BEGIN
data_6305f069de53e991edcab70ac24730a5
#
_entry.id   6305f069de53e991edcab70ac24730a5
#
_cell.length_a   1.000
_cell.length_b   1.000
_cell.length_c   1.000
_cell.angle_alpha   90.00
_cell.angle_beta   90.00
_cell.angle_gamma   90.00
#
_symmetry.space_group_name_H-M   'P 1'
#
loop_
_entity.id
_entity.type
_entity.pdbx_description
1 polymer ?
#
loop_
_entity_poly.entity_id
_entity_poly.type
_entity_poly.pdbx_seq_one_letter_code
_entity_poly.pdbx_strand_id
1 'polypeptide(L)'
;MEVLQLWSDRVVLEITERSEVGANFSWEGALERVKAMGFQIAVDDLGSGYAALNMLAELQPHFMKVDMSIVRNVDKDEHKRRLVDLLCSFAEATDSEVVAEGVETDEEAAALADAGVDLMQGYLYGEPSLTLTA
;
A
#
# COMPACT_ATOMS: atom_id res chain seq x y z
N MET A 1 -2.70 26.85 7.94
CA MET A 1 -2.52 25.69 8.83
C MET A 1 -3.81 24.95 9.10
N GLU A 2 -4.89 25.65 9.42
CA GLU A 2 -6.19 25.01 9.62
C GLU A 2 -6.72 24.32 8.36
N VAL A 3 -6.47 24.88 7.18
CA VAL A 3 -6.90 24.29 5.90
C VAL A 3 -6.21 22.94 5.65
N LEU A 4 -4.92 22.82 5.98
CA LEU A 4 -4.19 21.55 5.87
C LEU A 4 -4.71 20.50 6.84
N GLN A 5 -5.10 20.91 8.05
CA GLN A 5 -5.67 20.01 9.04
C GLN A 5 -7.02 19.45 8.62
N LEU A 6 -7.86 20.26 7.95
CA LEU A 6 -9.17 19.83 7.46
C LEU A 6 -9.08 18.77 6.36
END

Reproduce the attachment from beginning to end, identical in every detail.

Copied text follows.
data_6305f069de53e991edcab70ac24730a5
#
_entry.id   6305f069de53e991edcab70ac24730a5
#
_cell.length_a   1.000
_cell.length_b   1.000
_cell.length_c   1.000
_cell.angle_alpha   90.00
_cell.angle_beta   90.00
_cell.angle_gamma   90.00
#
_symmetry.space_group_name_H-M   'P 1'
#
loop_
_entity.id
_entity.type
_entity.pdbx_description
1 polymer ?
#
loop_
_entity_poly.entity_id
_entity_poly.type
_entity_poly.pdbx_seq_one_letter_code
_entity_poly.pdbx_strand_id
1 'polypeptide(L)'
;MEVLQLWSDRVVLEITERSEVGANFSWEGALERVKAMGFQIAVDDLGSGYAALNMLAELQPHFMKVDMSIVRNVDKDEHKRRLVDLLCSFAEATDSEVVAEGVETDEEAAALADAGVDLMQGYLYGEPSLTLTA
;
A
#
# COMPACT_ATOMS: atom_id res chain seq x y z
N MET A 1 -2.70 26.85 7.94
CA MET A 1 -2.52 25.69 8.83
C MET A 1 -3.81 24.95 9.10
N GLU A 2 -4.89 25.65 9.42
CA GLU A 2 -6.19 25.01 9.62
C GLU A 2 -6.72 24.32 8.36
N VAL A 3 -6.47 24.88 7.18
CA VAL A 3 -6.90 24.29 5.90
C VAL A 3 -6.21 22.94 5.65
N LEU A 4 -4.92 22.82 5.98
CA LEU A 4 -4.19 21.55 5.87
C LEU A 4 -4.71 20.50 6.84
N GLN A 5 -5.10 20.91 8.05
CA GLN A 5 -5.67 20.01 9.04
C GLN A 5 -7.02 19.45 8.62
N LEU A 6 -7.86 20.26 7.95
CA LEU A 6 -9.17 19.83 7.46
C LEU A 6 -9.08 18.77 6.36